Founded in 1981 and opened in 1987, the National Museum of Women in the Arts presents paintings, sculptures, photography, and graphic arts from the Renaissance period to today. It is the world's first museum dedicated solely to celebrating the achievements of women in the arts.


Textile Museum
The Textile Museum

2320 S Street, NW

The Textile Museum is the only museum in the Western Hemisphere that focuses exclusively on the collection, study, preservation, and exhibition of historic, man-made textiles and carpets. The Museum is known for its preeminent collection of pre-Columbian, Peruvian textiles, as well as its fine collections of textiles from the Middle and Far East. Created and prized by cultures around the world for millennia, textiles are beautiful works of art that tell stories about the people who made them. The Textile Museum expands public knowledge and ap­preciation—locally, nationally, and internationally— of the artistic merits and cultural importance of the world’s textiles through scholarship, exhibitions, and educational programs. Currently situated in museum founder George Hewitt Myers’s historic home and gardens, The TM is joining with the George Washing­ton University and will reopen as the cornerstone of a new museum in Foggy Bottom in fall 2014.


Phillips House
Phillips Collection

1600 21st Street, NW

America’s first museum of modern art, the Phillips is home to one of the finest collections of impressionist and modern American and European art in the world totaling nearly 2,500 works. Masterpieces by artists including Renoir, Matisse, Degas, van Gogh, Cézanne, Picasso, Klee, O’Keeffe, Dove, Diebenkorn, and Rothko are on display. Opened to the public in 1921, the museum comprises founder Duncan Phillips’ 1897 Georgian Revival home and similarly scaled additions that retain the intimacy of a private residence. The Phillips regularly organizes special exhibitions.


Hillwood House
Hillwood Museum

4155 Linnean Avenue, NW

Hillwood provides an exceptional opportunity to see in opulent surroundings varied works of 18th and 19th-century Russian and French decorative art. The unique mansion and gardens were the residence of Mrs. Marjorie Merriweather Post (1887-1973), cereal heiress, collector, and philanthropist.

Tours of the main house are available.

Varying donation amounts are suggested for admission.


United States Holocaust Memorial Museum
United States Holocaust Memorial Museum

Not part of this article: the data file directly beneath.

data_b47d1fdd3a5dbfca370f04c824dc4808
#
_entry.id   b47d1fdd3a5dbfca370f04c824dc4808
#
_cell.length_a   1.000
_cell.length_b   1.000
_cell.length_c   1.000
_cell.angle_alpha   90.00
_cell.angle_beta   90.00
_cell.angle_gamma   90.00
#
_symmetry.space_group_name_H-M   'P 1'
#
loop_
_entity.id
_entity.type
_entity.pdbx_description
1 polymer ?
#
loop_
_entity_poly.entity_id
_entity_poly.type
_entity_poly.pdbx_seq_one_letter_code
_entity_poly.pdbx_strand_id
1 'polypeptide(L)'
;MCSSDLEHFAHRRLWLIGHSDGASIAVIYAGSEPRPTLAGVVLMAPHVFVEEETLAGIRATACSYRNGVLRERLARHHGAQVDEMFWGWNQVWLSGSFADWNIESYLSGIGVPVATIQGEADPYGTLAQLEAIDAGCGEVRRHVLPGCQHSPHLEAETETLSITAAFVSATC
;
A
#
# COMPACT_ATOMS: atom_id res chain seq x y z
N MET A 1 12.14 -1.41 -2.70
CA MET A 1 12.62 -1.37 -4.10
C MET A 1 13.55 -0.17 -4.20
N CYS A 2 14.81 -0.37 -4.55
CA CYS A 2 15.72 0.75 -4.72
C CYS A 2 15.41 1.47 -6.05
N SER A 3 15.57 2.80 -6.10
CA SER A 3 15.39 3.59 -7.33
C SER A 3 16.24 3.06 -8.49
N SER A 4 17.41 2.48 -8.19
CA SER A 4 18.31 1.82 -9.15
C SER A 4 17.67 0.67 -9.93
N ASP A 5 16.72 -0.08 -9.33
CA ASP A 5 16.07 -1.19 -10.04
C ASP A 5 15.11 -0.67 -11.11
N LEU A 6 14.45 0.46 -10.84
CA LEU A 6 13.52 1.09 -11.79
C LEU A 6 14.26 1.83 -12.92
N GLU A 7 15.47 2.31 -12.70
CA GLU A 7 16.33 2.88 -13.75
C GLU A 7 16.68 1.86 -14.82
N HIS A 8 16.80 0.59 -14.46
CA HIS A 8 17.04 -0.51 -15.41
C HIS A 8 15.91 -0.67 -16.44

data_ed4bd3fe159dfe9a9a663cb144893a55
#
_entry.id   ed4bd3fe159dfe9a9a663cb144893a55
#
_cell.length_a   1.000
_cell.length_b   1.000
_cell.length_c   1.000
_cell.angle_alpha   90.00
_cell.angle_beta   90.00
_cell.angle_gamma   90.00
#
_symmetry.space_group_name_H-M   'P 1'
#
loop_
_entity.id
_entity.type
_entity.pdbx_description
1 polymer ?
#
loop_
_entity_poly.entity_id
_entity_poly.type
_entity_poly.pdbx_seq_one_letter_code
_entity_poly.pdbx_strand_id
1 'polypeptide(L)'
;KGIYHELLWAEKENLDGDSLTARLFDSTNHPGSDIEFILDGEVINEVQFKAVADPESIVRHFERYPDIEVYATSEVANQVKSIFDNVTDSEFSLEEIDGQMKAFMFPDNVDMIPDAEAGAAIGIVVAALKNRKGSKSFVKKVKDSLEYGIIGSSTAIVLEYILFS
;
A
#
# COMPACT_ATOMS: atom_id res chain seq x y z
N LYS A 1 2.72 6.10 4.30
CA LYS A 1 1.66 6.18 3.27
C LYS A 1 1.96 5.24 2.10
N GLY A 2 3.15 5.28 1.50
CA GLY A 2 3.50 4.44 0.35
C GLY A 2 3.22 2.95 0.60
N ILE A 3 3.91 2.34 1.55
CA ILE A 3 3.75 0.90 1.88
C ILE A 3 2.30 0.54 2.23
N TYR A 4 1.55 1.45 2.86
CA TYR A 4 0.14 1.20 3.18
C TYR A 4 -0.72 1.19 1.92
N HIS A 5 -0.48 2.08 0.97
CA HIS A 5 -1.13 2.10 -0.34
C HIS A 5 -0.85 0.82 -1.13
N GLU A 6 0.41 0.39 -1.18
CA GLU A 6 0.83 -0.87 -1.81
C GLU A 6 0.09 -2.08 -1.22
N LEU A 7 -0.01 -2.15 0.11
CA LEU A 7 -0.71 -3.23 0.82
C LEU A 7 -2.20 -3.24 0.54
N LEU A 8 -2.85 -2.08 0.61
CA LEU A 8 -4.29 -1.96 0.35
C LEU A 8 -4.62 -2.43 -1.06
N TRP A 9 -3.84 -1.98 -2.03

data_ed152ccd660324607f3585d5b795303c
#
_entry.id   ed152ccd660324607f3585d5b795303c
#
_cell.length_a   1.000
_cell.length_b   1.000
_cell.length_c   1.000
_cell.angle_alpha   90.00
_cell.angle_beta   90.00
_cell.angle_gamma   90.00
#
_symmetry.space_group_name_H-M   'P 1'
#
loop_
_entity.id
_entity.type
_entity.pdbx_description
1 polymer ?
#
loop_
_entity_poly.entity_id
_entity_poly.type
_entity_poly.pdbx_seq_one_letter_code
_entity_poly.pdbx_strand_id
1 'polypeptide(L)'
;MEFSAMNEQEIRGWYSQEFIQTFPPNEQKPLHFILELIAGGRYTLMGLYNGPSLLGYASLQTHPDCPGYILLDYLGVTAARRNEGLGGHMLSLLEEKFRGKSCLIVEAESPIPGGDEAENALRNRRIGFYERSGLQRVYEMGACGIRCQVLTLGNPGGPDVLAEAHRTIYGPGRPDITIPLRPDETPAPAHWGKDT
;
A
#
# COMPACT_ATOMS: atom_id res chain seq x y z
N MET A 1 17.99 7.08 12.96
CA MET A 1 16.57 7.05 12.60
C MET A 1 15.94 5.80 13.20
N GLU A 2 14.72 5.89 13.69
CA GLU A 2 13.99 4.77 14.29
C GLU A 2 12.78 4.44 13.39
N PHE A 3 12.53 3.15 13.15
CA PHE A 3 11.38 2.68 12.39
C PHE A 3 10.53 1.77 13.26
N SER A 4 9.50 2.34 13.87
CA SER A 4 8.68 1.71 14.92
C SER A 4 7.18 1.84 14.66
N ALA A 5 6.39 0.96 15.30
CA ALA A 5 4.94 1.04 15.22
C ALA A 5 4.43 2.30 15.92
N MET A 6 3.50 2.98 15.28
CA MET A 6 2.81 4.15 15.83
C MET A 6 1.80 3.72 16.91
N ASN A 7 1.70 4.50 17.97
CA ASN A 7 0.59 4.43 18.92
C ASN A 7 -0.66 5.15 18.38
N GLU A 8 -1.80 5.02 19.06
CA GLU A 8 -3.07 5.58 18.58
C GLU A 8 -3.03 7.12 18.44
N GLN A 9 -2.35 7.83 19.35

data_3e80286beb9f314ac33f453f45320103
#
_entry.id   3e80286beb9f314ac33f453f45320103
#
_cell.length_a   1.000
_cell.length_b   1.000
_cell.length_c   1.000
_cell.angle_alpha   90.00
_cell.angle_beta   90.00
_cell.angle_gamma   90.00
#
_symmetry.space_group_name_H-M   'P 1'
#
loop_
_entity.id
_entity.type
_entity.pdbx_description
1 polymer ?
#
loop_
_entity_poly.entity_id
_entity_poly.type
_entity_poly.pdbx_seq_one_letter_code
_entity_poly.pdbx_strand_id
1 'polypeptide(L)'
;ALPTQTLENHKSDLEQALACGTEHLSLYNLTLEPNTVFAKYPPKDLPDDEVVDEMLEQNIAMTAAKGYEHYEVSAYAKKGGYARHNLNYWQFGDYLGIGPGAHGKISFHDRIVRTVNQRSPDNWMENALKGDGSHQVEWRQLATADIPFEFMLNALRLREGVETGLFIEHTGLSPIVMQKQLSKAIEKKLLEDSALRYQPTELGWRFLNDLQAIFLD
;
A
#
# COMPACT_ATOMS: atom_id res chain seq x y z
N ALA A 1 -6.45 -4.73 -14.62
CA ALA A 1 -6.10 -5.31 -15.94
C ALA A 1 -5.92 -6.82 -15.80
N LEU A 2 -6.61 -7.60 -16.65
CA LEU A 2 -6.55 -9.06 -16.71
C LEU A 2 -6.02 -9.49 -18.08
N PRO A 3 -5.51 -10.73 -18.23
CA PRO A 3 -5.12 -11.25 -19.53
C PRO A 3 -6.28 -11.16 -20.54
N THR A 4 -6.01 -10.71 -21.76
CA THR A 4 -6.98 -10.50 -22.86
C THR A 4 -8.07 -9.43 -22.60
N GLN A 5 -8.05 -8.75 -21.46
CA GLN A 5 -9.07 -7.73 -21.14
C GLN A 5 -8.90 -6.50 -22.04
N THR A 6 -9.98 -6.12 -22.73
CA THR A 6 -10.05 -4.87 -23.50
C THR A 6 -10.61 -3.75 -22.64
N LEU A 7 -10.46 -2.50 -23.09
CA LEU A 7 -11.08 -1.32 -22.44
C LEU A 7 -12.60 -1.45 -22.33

100 Raoul Wallenberg Place, SW

The museum preserves and memorializes the details of the holocaust in its three story permanent exhibition; of special note are the Tower of Faces, an actual barracks from Auschwitz, Remember the Children- Daniel's Story, telling the story of the Holocaust through the eyes of children, and the Hall of Remembrance.

Admission to the museum is free, but passes are required for entry between the months of March and August.  



555 Pennsylvania Avenue, NW

The Newseum is an interactive museum of news. Visitors are taken behind the scenes to see and experience how and why news is made. Visitors can be reporters or television newscasters; relive the great news stories of all time through multimedia exhibits, artifacts, and news memorabilia; read headlines from around the world at the outdoor exhibit Today's Front Pages.




The Smithsonian Institution provides visitors to Washington with culture, history, and heritage with museums, events, and festivals.  Visit their Web site for more information.  (this will take you outside senate.gov)


DC Heritage

The D.C. Heritage Tourism Coalition is dedicated to showcasing the cultural attractions and special events in Washington to visitors from across the globe.  Go to their site for more information (this will take you outside www.senate.gov).



Washington.org is the perfect site for visitors new to Washington, D.C.  Check out their site! (this will take you outside senate.gov)



Click here for more information on the federal government from Firstgov.gov, "your first click to the US Government."